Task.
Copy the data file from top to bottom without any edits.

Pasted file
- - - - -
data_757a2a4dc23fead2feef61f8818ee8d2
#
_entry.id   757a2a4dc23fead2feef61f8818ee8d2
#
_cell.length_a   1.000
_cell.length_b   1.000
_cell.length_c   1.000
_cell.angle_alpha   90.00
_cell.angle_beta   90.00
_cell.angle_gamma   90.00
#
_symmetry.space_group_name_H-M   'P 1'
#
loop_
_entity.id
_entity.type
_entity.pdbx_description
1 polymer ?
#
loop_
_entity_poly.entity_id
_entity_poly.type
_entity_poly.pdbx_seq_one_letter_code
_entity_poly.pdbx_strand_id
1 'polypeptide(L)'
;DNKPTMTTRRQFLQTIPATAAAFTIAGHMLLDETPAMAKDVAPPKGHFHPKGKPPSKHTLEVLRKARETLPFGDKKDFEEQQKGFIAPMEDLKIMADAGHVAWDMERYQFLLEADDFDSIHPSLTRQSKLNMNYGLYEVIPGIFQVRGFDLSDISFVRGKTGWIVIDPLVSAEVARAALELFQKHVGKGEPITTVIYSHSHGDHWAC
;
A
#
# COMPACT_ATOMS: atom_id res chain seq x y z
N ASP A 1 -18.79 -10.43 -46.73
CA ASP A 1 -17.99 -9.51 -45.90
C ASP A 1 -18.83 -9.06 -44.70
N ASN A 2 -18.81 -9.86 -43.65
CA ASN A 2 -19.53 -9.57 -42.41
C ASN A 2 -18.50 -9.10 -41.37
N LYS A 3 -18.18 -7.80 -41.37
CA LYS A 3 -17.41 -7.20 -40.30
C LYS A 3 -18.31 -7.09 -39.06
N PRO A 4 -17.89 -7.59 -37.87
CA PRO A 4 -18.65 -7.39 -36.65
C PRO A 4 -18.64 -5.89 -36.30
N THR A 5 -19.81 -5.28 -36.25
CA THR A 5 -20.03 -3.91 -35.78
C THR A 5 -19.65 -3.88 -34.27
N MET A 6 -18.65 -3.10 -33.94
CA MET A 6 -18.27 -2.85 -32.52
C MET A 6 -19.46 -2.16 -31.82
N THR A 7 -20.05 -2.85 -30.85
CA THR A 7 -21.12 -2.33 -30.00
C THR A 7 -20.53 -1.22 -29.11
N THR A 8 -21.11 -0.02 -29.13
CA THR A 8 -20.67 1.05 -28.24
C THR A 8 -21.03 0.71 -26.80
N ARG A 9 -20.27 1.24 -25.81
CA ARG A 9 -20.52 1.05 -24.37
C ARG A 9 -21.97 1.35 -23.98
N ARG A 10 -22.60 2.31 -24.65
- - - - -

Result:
data_757a2a4dc23fead2feef61f8818ee8d2
#
_entry.id   757a2a4dc23fead2feef61f8818ee8d2
#
_cell.length_a   1.000
_cell.length_b   1.000
_cell.length_c   1.000
_cell.angle_alpha   90.00
_cell.angle_beta   90.00
_cell.angle_gamma   90.00
#
_symmetry.space_group_name_H-M   'P 1'
#
loop_
_entity.id
_entity.type
_entity.pdbx_description
1 polymer ?
#
loop_
_entity_poly.entity_id
_entity_poly.type
_entity_poly.pdbx_seq_one_letter_code
_entity_poly.pdbx_strand_id
1 'polypeptide(L)'
;DNKPTMTTRRQFLQTIPATAAAFTIAGHMLLDETPAMAKDVAPPKGHFHPKGKPPSKHTLEVLRKARETLPFGDKKDFEEQQKGFIAPMEDLKIMADAGHVAWDMERYQFLLEADDFDSIHPSLTRQSKLNMNYGLYEVIPGIFQVRGFDLSDISFVRGKTGWIVIDPLVSAEVARAALELFQKHVGKGEPITTVIYSHSHGDHWAC
;
A
#
# COMPACT_ATOMS: atom_id res chain seq x y z
N ASP A 1 -18.79 -10.43 -46.73
CA ASP A 1 -17.99 -9.51 -45.90
C ASP A 1 -18.83 -9.06 -44.70
N ASN A 2 -18.81 -9.86 -43.65
CA ASN A 2 -19.53 -9.57 -42.41
C ASN A 2 -18.50 -9.10 -41.37
N LYS A 3 -18.18 -7.80 -41.37
CA LYS A 3 -17.41 -7.20 -40.30
C LYS A 3 -18.31 -7.09 -39.06
N PRO A 4 -17.89 -7.59 -37.87
CA PRO A 4 -18.65 -7.39 -36.65
C PRO A 4 -18.64 -5.89 -36.30
N THR A 5 -19.81 -5.28 -36.25
CA THR A 5 -20.03 -3.91 -35.78
C THR A 5 -19.65 -3.88 -34.27
N MET A 6 -18.65 -3.10 -33.94
CA MET A 6 -18.27 -2.85 -32.52
C MET A 6 -19.46 -2.16 -31.82
N THR A 7 -20.05 -2.85 -30.85
CA THR A 7 -21.12 -2.33 -30.00
C THR A 7 -20.53 -1.22 -29.11
N THR A 8 -21.11 -0.02 -29.13
CA THR A 8 -20.67 1.05 -28.24
C THR A 8 -21.03 0.71 -26.80
N ARG A 9 -20.27 1.24 -25.81
CA ARG A 9 -20.52 1.05 -24.37
C ARG A 9 -21.97 1.35 -23.98
N ARG A 10 -22.60 2.31 -24.65